NAME

POSIX::RT::SharedMem - Create/open or unlink POSIX shared memory objects in Perl

VERSION

version 0.10

SYNOPSIS

 use POSIX::RT::SharedMem qw/shared_open/;

 shared_open my $map, '/some_file', '+>', size => 1024, perms => oct(777);

DESCRIPTION

This module maps POSIX shared memory into a variable that can be read just like any other variable, and it can be written to using standard Perl techniques such as regexps and substr, as long as they don't change the length of the variable.

FUNCTIONS

shared_open $map, $name, $mode, ...

Map the shared memory object $name into $map. For portable use, a shared memory object should be identified by a name of the form '/somename'; that is, a string consisting of an initial slash, followed by one or more characters, none of which are slashes.

$mode determines the read/write mode. It works the same as in open and map_file.

Beyond that it can take three named arguments:

  • size

    This determines the size of the map. If the map is map has writing permissions and the file is smaller than the given size it will be lengthened. Defaults to the length of the file and fails if it is zero. It is mandatory when using mode > or +>.

  • perms

    This determines the permissions with which the file is created (if $mode is +>). Default is 0600.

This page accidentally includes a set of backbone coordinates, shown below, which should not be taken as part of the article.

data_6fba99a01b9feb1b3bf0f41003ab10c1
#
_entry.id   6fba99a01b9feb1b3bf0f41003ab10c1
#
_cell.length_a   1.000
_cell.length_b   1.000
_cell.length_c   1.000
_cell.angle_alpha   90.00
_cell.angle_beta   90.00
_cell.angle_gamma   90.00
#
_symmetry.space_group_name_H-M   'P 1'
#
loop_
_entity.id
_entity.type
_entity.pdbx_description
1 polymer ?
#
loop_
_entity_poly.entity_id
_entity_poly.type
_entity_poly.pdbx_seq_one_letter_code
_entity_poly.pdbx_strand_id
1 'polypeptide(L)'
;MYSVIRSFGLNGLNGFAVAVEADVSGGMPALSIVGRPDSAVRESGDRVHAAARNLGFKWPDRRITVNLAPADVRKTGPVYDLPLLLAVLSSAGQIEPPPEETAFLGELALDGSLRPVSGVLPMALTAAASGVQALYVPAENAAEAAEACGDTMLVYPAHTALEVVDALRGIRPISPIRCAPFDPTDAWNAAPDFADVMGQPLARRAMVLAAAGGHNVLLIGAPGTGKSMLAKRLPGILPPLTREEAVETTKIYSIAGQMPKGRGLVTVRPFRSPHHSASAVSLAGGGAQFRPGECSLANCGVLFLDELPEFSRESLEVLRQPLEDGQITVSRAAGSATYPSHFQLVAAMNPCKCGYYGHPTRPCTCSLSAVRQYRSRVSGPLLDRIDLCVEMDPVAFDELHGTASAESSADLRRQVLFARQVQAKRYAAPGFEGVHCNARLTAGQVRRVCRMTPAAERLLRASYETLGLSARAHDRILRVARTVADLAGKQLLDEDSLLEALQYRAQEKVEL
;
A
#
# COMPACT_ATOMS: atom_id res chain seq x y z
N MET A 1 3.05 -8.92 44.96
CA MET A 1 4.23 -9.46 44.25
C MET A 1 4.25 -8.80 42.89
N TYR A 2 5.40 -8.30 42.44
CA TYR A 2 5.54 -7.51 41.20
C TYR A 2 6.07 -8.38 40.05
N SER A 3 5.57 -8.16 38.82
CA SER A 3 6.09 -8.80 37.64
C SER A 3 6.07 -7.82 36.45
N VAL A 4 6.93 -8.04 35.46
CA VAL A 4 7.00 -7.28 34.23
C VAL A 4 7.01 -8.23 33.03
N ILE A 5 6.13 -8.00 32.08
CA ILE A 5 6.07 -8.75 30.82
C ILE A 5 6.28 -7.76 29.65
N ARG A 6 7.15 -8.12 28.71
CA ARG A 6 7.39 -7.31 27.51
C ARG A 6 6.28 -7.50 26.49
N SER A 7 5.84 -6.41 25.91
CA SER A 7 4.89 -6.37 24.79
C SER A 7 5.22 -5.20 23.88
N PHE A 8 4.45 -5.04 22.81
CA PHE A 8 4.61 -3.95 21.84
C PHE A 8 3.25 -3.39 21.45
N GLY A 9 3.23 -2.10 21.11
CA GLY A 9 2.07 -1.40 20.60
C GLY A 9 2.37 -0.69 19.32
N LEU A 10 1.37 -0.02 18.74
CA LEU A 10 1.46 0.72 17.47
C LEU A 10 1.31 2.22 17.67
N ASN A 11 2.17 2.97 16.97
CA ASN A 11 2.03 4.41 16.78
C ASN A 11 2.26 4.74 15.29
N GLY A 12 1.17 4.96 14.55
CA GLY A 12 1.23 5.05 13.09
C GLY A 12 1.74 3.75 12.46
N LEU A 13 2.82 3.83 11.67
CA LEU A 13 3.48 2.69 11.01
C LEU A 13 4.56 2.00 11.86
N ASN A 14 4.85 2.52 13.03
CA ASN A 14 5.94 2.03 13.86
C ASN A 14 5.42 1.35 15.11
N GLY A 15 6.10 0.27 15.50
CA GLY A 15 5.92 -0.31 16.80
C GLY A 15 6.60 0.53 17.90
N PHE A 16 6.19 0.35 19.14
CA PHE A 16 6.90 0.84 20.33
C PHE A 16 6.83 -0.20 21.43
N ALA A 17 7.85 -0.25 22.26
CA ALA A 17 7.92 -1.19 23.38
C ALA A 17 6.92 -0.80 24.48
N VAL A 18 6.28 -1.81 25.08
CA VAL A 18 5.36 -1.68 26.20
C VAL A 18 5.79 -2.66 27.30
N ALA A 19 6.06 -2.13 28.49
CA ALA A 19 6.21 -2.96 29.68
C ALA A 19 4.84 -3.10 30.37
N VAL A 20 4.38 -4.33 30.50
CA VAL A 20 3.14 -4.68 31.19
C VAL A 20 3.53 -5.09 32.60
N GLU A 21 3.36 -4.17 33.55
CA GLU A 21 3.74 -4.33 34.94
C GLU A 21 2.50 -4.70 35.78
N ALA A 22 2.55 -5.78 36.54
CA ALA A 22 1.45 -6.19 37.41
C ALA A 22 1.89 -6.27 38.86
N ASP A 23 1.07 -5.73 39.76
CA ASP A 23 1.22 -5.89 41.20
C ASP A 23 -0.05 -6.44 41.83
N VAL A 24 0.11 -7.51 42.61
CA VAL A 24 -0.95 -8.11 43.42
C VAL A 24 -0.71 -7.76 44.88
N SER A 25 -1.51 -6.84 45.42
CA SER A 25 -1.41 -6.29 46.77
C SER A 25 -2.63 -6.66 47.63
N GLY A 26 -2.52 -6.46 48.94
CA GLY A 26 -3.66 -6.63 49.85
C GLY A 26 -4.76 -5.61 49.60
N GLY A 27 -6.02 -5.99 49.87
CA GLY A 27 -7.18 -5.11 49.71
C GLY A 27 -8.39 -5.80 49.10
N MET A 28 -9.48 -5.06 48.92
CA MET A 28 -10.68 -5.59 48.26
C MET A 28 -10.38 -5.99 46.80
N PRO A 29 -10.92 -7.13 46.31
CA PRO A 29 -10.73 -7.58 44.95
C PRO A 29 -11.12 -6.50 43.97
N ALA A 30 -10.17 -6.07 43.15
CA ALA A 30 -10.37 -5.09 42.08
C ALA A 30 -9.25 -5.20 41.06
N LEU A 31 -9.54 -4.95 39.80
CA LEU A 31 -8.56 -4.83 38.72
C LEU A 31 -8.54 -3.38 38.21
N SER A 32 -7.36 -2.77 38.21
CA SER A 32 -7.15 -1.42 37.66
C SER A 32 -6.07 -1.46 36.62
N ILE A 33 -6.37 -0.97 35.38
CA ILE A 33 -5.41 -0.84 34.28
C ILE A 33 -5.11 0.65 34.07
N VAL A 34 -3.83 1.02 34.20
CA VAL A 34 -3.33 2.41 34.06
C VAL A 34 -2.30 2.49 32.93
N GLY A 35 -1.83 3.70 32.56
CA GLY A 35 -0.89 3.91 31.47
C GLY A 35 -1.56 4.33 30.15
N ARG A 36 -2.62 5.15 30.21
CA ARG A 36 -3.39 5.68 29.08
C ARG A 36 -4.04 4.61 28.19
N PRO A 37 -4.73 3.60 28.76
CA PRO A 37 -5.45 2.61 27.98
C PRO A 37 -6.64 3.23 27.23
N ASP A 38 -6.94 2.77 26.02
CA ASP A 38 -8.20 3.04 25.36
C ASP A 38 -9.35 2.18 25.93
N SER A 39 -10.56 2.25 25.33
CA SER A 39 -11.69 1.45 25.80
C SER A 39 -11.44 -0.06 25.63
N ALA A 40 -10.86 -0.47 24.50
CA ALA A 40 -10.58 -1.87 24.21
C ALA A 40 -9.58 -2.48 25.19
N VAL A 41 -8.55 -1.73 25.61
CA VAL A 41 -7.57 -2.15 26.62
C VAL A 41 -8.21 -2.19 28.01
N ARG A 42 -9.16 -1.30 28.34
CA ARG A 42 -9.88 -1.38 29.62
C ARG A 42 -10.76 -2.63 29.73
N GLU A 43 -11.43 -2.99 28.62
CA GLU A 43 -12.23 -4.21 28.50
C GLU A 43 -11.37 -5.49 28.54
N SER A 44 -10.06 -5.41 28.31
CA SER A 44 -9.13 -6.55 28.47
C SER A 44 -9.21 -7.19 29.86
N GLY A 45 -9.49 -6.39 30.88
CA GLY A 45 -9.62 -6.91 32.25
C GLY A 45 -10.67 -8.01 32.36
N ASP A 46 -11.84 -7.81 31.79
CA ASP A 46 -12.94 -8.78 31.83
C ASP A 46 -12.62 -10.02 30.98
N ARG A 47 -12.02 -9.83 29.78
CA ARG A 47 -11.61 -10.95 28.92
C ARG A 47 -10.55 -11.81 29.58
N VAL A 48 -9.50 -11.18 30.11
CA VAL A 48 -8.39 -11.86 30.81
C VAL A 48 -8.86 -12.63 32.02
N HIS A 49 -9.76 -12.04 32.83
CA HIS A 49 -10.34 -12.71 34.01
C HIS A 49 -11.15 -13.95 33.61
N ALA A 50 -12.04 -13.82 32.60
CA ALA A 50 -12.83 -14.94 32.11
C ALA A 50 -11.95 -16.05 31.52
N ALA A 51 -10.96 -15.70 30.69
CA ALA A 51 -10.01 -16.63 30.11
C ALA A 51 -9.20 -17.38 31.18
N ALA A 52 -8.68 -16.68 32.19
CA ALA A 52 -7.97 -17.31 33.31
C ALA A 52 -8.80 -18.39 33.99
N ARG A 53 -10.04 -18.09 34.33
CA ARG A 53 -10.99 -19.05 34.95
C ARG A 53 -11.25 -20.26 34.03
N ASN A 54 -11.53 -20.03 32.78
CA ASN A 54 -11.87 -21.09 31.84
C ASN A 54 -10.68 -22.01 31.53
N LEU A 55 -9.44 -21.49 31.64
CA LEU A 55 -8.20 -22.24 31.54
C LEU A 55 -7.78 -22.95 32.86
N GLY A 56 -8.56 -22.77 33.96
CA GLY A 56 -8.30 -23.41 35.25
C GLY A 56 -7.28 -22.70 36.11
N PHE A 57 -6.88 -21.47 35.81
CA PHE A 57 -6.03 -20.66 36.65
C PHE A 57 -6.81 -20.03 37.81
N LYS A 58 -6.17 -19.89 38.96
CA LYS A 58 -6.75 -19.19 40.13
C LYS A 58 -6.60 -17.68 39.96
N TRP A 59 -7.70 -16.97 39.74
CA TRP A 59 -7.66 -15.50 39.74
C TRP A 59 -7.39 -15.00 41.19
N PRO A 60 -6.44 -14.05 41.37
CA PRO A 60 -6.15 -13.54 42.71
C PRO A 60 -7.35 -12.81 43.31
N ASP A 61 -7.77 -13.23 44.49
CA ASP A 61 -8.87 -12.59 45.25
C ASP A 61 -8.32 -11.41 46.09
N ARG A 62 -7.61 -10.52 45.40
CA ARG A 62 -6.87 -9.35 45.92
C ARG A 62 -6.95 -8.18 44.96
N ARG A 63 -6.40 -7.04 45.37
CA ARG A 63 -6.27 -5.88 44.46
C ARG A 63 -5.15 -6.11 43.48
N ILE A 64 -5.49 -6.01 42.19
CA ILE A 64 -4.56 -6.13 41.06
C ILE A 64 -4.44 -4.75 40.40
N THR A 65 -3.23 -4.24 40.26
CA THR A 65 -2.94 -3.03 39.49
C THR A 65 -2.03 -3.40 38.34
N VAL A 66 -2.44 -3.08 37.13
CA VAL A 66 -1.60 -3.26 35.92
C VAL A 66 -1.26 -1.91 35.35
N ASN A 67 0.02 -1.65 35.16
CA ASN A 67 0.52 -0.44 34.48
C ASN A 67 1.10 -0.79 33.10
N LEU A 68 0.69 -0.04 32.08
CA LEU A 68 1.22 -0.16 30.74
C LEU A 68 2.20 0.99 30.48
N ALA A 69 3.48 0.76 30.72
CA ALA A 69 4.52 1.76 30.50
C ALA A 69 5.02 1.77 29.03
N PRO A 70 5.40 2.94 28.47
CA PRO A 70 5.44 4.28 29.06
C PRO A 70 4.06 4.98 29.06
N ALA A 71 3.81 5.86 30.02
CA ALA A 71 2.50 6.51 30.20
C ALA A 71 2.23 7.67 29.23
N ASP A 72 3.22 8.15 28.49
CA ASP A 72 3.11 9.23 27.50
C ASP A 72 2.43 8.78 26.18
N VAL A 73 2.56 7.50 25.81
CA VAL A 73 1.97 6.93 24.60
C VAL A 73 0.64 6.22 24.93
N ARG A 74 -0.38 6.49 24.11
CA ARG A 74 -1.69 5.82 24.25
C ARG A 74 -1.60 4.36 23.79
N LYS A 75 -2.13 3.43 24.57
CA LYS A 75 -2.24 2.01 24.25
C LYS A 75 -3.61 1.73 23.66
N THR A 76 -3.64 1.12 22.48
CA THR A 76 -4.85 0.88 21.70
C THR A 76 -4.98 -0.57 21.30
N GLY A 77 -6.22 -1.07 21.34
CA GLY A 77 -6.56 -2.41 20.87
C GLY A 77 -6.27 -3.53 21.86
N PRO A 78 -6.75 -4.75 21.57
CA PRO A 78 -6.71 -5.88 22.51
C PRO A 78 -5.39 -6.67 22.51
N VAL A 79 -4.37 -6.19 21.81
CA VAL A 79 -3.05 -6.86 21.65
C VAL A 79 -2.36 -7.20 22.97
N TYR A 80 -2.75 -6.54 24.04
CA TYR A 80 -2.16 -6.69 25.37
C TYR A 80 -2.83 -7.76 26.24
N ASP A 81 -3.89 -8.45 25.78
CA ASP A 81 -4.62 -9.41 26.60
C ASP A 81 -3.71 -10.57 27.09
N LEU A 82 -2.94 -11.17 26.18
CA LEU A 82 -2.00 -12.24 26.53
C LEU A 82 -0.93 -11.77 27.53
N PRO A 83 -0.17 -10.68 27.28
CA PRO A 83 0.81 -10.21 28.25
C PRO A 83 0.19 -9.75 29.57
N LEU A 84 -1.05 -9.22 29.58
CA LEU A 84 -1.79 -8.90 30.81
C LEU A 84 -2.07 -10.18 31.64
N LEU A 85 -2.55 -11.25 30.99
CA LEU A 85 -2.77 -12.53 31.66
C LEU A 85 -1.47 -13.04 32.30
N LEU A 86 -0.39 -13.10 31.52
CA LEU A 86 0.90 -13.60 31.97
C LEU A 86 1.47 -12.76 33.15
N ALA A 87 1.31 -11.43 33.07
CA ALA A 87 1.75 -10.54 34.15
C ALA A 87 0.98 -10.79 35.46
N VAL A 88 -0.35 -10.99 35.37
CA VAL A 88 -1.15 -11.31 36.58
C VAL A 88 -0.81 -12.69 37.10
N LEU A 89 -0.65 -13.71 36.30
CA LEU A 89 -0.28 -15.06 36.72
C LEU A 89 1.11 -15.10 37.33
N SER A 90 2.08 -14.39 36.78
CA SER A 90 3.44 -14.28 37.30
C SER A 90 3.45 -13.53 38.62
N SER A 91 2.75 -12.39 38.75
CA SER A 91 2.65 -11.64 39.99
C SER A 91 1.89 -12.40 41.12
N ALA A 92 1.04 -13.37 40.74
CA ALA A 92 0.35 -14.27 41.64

• offset

    This determines the offset in the file that is mapped. Default is 0.

  • flags

    Extra flags that are used when opening the shared memory object (e.g. O_EXCL).

It returns a filehandle that can be used to with stat, chmod, chown. For portability you should not assume you can read or write directly from it.

Remove the shared memory object $name from the namespace. Note that while the shared memory object can't be opened anymore after this, it doesn't remove the contents until all processes have closed it.

SEE ALSO

  • SysV::SharedMem

    This is a rather similar module that works with SysV shared memory. SysV has confusing ideas of how to identify a segment, as well as having various special case functions that are handled by standard filehandle calls in POSIX shared memory. This module should usually be preferred unless portability requires otherwise.

  • File::Map

    This is used to map the shared memory handle into a scalar. If your processes have a parent-child relationship, you may want to look at map_anonymous instead.

AUTHOR

Leon Timmermans <leont@cpan.org>

COPYRIGHT AND LICENSE

This software is copyright (c) 2010 by Leon Timmermans.

This is free software; you can redistribute it and/or modify it under the same terms as the Perl 5 programming language system itself.